How To Store Your Seed For Next Season

If you found yourself with extra seed at the end of the season, don't worry! It's easy to store seed for the next planting season.

At the end of the Wildflower planting season, many gardeners ask us what to do with their leftover seed. Storing seed for next season is extremely easy and effective; simply place the seed in a ziploc bag or tupperware, making sure to label it clearly, and store in a room-temperature area. A dark closet or room is the perfect storage area, just make sure that the seed is not exposed to moisture or extreme temperatures. Seed will keep like this for months and maintain a high germination rate.

Did you know?

All of the seed at American Meadows is lab tested to ensure the highest purity and germination rates possible. When storing your seed for the winter (or even for the year), you may lose a few percentage points of the germination rate, but you’ll still have high quality seed that will thrive in your garden.


A lab test for our Cosmos Sensation Mix - 96% Germination Rate & 99.64% Pure Seed

Is this Seed Still Good? Do Your Own Germination Test to Find Out.

If you’ve been storing Wildflower Seed for a long time and aren’t sure if it’s still good, conduct your own germination test to find out.

It’s really easy:

  • Choose ten seeds at random.
  • Dampen a paper towel.
  • Place the seeds on top of the damp paper towel.
  • Place the paper towel/seeds in a dark, warm place.
  • Wait 10-14 days.
  • Check every few days until you see sprouts.

The number of seeds that have sprouted tells you the germination rate. For example, if 6/10 seeds sprout, you have a 60% germination rate.

If you found yourself with extra seed at the end of the season, don't worry! It's easy to store seed for the next planting season.

What’s a good germination rate?

The standard here at American Meadows is 75% germination rate, with most of our seed coming in higher than that.  Anything above 60-70% will produce great results in your garden or meadow.

How do you store your leftover seed for next season? Please share in the comments below or on our Facebook Page. Happy Gardening!

5 thoughts on “How To Store Your Seed For Next Season”

  • maureen

    so I am in Ohio now by Lake Erie should I plant my seeds now. I have bags of top soil. I also clipped the tops of my fall bushes last year, should I put them in a whole and cover them with dirt to see if they grow next year? This sounds so stupid sorry.

    Reply
  • SYLVIA SYLVESTER
    SYLVIA SYLVESTER August 5, 2016 at 10:03 am

    I bought $200. Of your seeds this year. I only got a few poppies, and allot of baby's breath. I didn't have any daisy's only a few tidy tips. . . I scattered seeds three different times, have a set watering system every morning and NOTHING CAME UP. . . .

    Reply
    • Jenny

      Hi Sylvia - what a sad story. We would never want you to pay for something that you did not get to enjoy! Please call our Customer Service department at (877) 309-7333 so that they can look up the specifics of your order and help you find the best solution. Happy Gardening - Jenny

      Reply
  • Sylvia sylvester
    Sylvia sylvester August 24, 2016 at 12:51 pm

    I tried to call, and got put on hold for a long time. Gave up. Wanted to say I have many perennial plants in my yard, Lupen, Fox Glove, Pione, Daisy, from plants over the last couple of years. I scattered the seeds in and around these beds, as well as in a natural field. I got exactly one poppy in the field, and it came in on the third sprinkle. We had a late frost this spring, so I thought that was what did in the first crop, although I never saw any seedlings coming up..... The next crop did nothing, and now out of nowhere I am getting a few varigated Poppies, several different colors. I ordered Red, but these colors are pretty too. The baby breath was prolific, and looked so pretty among my plants. I hope they re seed themselves. I have a few baby Lupin coming up, but they are native to this area, so don't know if they came up from your seeds or simply from nature and my constant care. . . I had hoped to have a large crop for next summer not the slow growth of the natural Lupin. The tidy tips came up but not allot of them. No purple cone flowers? I have a few of these seeds left, no coneflowers.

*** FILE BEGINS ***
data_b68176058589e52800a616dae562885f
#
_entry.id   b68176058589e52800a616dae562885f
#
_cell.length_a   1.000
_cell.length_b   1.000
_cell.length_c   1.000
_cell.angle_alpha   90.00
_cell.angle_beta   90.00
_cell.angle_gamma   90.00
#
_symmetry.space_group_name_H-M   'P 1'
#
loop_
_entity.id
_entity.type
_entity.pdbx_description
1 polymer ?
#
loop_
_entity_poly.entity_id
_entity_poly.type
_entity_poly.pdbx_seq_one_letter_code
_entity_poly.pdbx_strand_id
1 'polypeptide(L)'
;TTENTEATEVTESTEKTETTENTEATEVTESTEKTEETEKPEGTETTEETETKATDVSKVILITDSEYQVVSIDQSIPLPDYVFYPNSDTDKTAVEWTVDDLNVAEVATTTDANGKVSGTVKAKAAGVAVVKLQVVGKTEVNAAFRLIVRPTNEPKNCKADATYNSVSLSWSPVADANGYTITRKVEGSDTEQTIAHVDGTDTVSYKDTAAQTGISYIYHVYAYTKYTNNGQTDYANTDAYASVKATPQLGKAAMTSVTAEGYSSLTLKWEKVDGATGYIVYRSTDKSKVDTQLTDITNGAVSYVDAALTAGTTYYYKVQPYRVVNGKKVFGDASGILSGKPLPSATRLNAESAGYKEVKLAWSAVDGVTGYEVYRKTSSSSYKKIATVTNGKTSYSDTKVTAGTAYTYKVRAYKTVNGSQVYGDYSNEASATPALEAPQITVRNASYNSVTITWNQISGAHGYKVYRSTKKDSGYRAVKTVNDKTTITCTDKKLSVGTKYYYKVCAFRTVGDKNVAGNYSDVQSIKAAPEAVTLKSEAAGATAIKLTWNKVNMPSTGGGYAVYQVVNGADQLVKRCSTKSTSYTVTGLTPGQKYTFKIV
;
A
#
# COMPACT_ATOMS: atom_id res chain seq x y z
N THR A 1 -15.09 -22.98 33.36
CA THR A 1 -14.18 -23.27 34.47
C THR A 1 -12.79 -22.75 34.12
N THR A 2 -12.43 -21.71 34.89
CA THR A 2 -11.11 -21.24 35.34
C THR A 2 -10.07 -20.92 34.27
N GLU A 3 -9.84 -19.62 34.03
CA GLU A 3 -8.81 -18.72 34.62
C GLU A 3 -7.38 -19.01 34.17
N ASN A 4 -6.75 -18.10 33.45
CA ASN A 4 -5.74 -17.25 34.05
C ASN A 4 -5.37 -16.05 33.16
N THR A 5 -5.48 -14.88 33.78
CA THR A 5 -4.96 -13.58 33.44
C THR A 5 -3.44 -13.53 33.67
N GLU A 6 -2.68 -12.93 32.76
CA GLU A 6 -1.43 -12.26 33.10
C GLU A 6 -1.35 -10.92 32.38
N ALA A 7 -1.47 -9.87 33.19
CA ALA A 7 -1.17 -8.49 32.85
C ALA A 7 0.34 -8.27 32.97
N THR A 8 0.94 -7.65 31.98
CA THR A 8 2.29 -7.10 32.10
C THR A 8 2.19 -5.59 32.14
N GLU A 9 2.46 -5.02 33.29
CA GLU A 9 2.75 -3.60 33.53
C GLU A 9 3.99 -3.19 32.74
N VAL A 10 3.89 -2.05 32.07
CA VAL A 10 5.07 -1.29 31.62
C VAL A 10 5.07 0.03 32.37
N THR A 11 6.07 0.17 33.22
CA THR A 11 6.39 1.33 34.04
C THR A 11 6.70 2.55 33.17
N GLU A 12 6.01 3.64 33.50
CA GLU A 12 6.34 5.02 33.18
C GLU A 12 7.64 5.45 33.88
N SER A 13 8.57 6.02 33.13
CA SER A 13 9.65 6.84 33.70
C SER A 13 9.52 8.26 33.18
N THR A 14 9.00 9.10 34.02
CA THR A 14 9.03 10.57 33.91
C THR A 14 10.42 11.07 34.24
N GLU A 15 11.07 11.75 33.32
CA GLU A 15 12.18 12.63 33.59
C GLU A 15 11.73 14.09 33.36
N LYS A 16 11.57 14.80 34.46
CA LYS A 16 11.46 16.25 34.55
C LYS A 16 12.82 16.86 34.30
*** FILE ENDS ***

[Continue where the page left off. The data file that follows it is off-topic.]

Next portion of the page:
I know that Lupen do not flower the first season but I did expect something from the daisy, and coneflower's. ?? I had never seen Tidy Tips but they were cute. I planted all the Tidy Tip seeds in order to get some this year. . . Anyway, I was disappointed. Now I am letting my flower beds go to seed for the year, in hopes of a better yield next year.

    Reply
    • Jenny

      Hi Sylvia - I'm sorry to hear that you were placed on hold. We are proud to say that our longest wait time this month has been 12 minutes, with most incoming calls being answered immediately. We're glad to hear that you were able to save and scatter seed from your perennials! Remember that those new seedlings will still need to establish themselves during their first season of growth and that you can expect blooms in the second year. Your plan of allowing your beds to go to seed at the end of the season is a smart way to get your flowers to re-produce - I hope this works well for you. With regards to your natural field planting, you would definitely need to put some effort into preparing the soil beforehand to get good results; removing grass and weeds before scattering your flower seed is non-negotiable if you'd like your flowers to take over. You can find great instructions for planting from seed here: http://www.americanmeadows.com/wildflower-how-to
      Hope this helps and Happy Gardening - Jenny

      Reply
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